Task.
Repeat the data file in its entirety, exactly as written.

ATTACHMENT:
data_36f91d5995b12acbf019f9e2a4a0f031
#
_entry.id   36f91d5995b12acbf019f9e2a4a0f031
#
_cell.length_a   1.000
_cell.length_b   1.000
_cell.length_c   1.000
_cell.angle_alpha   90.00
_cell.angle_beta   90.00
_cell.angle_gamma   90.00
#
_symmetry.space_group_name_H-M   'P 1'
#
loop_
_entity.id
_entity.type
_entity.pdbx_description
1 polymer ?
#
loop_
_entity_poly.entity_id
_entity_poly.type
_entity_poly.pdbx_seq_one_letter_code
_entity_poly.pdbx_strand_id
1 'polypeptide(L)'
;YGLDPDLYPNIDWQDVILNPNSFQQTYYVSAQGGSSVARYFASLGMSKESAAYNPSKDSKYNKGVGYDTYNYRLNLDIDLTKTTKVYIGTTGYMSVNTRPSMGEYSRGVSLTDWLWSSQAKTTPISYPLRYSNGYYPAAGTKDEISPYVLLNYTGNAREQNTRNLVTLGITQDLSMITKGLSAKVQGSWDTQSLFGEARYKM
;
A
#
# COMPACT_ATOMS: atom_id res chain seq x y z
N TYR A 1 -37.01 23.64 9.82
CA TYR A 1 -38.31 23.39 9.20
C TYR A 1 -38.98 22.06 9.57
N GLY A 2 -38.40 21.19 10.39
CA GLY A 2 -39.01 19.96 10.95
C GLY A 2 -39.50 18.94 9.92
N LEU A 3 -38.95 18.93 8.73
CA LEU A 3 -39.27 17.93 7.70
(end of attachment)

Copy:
data_36f91d5995b12acbf019f9e2a4a0f031
#
_entry.id   36f91d5995b12acbf019f9e2a4a0f031
#
_cell.length_a   1.000
_cell.length_b   1.000
_cell.length_c   1.000
_cell.angle_alpha   90.00
_cell.angle_beta   90.00
_cell.angle_gamma   90.00
#
_symmetry.space_group_name_H-M   'P 1'
#
loop_
_entity.id
_entity.type
_entity.pdbx_description
1 polymer ?
#
loop_
_entity_poly.entity_id
_entity_poly.type
_entity_poly.pdbx_seq_one_letter_code
_entity_poly.pdbx_strand_id
1 'polypeptide(L)'
;YGLDPDLYPNIDWQDVILNPNSFQQTYYVSAQGGSSVARYFASLGMSKESAAYNPSKDSKYNKGVGYDTYNYRLNLDIDLTKTTKVYIGTTGYMSVNTRPSMGEYSRGVSLTDWLWSSQAKTTPISYPLRYSNGYYPAAGTKDEISPYVLLNYTGNAREQNTRNLVTLGITQDLSMITKGLSAKVQGSWDTQSLFGEARYKM
;
A
#
# COMPACT_ATOMS: atom_id res chain seq x y z
N TYR A 1 -37.01 23.64 9.82
CA TYR A 1 -38.31 23.39 9.20
C TYR A 1 -38.98 22.06 9.57
N GLY A 2 -38.40 21.19 10.39
CA GLY A 2 -39.01 19.96 10.95
C GLY A 2 -39.50 18.94 9.92
N LEU A 3 -38.95 18.93 8.73
CA LEU A 3 -39.27 17.93 7.70